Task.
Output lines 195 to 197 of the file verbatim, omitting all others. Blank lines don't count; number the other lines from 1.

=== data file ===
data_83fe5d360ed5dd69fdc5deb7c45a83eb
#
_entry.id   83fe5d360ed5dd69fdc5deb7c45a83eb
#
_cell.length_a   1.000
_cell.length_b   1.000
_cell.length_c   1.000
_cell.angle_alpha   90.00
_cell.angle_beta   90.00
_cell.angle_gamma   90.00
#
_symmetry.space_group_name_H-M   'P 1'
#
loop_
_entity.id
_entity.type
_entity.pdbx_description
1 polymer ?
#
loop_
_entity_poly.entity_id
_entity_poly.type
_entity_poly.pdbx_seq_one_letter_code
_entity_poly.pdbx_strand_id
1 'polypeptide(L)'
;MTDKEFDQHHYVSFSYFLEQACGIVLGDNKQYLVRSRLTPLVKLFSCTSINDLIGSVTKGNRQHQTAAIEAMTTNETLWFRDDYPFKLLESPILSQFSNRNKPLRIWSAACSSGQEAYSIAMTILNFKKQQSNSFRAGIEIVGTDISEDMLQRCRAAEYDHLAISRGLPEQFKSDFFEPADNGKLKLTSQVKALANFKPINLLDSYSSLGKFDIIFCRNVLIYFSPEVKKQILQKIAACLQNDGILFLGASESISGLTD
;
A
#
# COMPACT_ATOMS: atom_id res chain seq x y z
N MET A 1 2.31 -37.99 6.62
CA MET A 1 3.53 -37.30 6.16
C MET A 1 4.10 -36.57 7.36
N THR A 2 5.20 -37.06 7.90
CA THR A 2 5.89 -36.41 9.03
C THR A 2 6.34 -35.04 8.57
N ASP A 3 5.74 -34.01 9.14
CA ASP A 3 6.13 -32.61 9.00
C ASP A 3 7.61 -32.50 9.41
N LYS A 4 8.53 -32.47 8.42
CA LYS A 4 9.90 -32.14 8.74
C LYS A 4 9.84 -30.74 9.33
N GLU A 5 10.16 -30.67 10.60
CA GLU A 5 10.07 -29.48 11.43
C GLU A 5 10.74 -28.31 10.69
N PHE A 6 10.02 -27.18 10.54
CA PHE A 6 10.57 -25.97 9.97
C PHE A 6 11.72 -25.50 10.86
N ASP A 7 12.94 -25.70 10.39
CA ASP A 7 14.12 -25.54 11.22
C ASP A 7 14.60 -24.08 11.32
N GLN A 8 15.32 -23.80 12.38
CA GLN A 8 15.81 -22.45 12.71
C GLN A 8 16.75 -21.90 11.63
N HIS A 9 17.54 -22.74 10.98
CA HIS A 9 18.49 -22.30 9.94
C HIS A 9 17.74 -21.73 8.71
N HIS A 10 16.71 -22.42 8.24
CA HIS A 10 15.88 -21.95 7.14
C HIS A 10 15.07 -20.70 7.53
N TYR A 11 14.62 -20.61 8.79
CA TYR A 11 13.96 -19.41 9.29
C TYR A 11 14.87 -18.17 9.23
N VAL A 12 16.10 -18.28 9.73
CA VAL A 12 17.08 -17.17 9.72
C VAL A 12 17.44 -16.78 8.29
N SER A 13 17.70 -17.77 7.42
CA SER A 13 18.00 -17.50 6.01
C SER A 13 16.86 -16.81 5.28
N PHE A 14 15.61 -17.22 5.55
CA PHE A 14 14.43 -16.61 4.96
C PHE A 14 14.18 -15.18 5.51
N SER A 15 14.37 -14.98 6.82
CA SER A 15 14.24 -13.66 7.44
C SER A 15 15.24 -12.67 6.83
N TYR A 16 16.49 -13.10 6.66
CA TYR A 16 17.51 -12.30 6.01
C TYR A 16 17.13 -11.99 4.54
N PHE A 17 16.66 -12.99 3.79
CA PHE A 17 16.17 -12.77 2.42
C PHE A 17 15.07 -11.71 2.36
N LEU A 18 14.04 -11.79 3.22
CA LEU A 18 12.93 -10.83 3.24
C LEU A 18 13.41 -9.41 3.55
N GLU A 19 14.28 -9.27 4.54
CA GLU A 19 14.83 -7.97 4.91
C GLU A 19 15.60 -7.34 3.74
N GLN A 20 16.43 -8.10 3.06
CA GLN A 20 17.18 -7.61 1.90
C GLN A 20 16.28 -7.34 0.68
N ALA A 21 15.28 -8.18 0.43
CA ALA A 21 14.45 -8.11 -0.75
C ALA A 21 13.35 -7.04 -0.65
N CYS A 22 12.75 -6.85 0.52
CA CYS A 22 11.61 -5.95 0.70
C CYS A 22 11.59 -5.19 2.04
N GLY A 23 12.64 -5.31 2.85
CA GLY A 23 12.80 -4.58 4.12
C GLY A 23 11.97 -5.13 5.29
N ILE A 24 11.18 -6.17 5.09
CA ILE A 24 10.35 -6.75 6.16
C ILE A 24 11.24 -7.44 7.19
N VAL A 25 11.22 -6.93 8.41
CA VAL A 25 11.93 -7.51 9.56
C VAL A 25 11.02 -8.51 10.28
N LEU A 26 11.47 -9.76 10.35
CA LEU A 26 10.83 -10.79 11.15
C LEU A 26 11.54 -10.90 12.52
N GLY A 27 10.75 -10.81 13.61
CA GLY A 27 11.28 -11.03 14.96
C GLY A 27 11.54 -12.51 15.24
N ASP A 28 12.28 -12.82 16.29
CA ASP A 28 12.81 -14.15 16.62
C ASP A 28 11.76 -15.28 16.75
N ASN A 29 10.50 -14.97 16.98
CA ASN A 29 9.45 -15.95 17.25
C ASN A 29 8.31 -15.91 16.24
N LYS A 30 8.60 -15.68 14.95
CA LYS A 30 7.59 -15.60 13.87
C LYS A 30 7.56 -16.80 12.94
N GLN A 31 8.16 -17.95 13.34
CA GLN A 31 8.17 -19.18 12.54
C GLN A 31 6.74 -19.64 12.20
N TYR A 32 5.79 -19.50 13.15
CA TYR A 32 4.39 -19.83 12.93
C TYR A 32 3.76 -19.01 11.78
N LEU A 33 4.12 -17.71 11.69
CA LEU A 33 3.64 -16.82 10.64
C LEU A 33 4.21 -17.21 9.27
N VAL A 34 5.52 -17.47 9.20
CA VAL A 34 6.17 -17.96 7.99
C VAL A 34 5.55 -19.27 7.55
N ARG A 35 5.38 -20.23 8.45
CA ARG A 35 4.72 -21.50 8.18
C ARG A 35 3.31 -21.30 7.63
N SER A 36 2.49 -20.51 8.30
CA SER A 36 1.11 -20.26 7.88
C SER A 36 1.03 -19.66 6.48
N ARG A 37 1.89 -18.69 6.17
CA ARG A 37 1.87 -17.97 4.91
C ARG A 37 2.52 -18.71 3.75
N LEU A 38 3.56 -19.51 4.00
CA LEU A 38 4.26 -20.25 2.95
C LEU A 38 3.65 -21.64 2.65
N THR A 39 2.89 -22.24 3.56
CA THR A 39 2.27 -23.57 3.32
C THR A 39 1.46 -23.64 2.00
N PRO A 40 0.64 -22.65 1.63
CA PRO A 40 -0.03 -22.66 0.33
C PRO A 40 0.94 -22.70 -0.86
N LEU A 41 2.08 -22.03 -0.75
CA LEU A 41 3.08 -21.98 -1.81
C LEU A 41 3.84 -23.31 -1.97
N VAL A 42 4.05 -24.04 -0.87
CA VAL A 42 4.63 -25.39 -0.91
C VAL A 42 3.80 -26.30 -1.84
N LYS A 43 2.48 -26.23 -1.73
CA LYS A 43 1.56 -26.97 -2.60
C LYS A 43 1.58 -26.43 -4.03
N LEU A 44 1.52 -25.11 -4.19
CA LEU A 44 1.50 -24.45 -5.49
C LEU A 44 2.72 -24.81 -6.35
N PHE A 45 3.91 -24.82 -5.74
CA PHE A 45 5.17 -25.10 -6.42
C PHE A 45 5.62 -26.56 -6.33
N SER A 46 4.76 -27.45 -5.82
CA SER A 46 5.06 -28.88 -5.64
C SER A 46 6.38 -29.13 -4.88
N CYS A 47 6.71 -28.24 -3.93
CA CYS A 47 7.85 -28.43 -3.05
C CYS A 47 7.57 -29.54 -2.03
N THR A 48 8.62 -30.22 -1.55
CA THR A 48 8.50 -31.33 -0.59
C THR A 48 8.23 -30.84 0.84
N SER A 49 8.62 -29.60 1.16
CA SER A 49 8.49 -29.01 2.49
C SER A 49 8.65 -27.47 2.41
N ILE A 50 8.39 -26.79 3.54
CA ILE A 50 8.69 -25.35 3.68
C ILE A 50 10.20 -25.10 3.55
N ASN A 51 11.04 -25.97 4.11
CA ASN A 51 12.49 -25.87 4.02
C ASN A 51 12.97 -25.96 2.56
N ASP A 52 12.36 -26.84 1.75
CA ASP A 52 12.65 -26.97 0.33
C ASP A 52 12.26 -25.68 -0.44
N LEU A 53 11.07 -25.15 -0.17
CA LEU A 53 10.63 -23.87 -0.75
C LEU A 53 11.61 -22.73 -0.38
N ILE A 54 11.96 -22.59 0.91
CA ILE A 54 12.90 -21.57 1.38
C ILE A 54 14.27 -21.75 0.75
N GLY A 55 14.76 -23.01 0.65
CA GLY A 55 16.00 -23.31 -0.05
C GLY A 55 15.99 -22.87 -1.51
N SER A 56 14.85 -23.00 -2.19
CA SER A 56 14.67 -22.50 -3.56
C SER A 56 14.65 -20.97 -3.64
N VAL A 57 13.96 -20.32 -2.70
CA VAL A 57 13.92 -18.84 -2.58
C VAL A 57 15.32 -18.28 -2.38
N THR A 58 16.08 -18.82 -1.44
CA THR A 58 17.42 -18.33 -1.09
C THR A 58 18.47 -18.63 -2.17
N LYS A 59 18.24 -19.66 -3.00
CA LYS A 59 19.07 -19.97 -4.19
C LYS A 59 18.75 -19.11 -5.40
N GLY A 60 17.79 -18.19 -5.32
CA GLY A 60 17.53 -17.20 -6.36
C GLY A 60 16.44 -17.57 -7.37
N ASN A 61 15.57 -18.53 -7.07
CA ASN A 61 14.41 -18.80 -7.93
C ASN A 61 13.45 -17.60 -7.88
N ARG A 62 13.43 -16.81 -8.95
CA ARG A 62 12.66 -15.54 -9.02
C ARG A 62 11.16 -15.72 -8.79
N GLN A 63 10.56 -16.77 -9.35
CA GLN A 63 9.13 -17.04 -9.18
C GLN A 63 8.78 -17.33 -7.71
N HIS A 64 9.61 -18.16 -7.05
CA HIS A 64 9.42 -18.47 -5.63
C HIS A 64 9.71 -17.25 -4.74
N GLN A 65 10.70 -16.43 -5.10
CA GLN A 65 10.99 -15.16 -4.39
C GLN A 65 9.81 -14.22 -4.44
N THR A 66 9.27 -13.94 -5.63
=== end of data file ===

C GLY A 55 15.99 -22.87 -1.51
N SER A 56 14.85 -23.00 -2.19
CA SER A 56 14.67 -22.50 -3.56